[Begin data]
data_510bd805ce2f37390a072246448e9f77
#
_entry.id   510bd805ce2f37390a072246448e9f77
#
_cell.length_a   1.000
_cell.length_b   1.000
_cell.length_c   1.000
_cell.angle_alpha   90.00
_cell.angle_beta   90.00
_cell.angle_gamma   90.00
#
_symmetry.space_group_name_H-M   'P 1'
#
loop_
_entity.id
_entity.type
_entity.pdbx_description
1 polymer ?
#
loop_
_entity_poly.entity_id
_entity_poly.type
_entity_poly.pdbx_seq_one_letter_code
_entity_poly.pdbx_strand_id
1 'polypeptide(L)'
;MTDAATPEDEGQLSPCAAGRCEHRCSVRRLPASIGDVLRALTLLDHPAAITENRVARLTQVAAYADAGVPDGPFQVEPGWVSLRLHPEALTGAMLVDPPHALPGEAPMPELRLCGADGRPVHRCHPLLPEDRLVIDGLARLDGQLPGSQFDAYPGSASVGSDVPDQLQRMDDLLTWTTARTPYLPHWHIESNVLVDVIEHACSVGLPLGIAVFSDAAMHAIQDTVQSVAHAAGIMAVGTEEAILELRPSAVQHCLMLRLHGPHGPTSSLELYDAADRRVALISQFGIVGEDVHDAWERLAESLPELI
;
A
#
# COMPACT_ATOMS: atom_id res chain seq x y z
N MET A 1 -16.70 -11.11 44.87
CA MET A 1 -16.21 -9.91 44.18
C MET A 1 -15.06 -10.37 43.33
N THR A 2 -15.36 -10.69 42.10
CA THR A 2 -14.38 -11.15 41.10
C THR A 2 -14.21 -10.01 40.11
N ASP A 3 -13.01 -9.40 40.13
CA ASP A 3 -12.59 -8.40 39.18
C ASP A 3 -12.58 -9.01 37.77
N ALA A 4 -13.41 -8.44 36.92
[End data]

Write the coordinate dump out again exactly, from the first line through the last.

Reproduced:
data_510bd805ce2f37390a072246448e9f77
#
_entry.id   510bd805ce2f37390a072246448e9f77
#
_cell.length_a   1.000
_cell.length_b   1.000
_cell.length_c   1.000
_cell.angle_alpha   90.00
_cell.angle_beta   90.00
_cell.angle_gamma   90.00
#
_symmetry.space_group_name_H-M   'P 1'
#
loop_
_entity.id
_entity.type
_entity.pdbx_description
1 polymer ?
#
loop_
_entity_poly.entity_id
_entity_poly.type
_entity_poly.pdbx_seq_one_letter_code
_entity_poly.pdbx_strand_id
1 'polypeptide(L)'
;MTDAATPEDEGQLSPCAAGRCEHRCSVRRLPASIGDVLRALTLLDHPAAITENRVARLTQVAAYADAGVPDGPFQVEPGWVSLRLHPEALTGAMLVDPPHALPGEAPMPELRLCGADGRPVHRCHPLLPEDRLVIDGLARLDGQLPGSQFDAYPGSASVGSDVPDQLQRMDDLLTWTTARTPYLPHWHIESNVLVDVIEHACSVGLPLGIAVFSDAAMHAIQDTVQSVAHAAGIMAVGTEEAILELRPSAVQHCLMLRLHGPHGPTSSLELYDAADRRVALISQFGIVGEDVHDAWERLAESLPELI
;
A
#
# COMPACT_ATOMS: atom_id res chain seq x y z
N MET A 1 -16.70 -11.11 44.87
CA MET A 1 -16.21 -9.91 44.18
C MET A 1 -15.06 -10.37 43.33
N THR A 2 -15.36 -10.69 42.10
CA THR A 2 -14.38 -11.15 41.10
C THR A 2 -14.21 -10.01 40.11
N ASP A 3 -13.01 -9.40 40.13
CA ASP A 3 -12.59 -8.40 39.18
C ASP A 3 -12.58 -9.01 37.77
N ALA A 4 -13.41 -8.44 36.92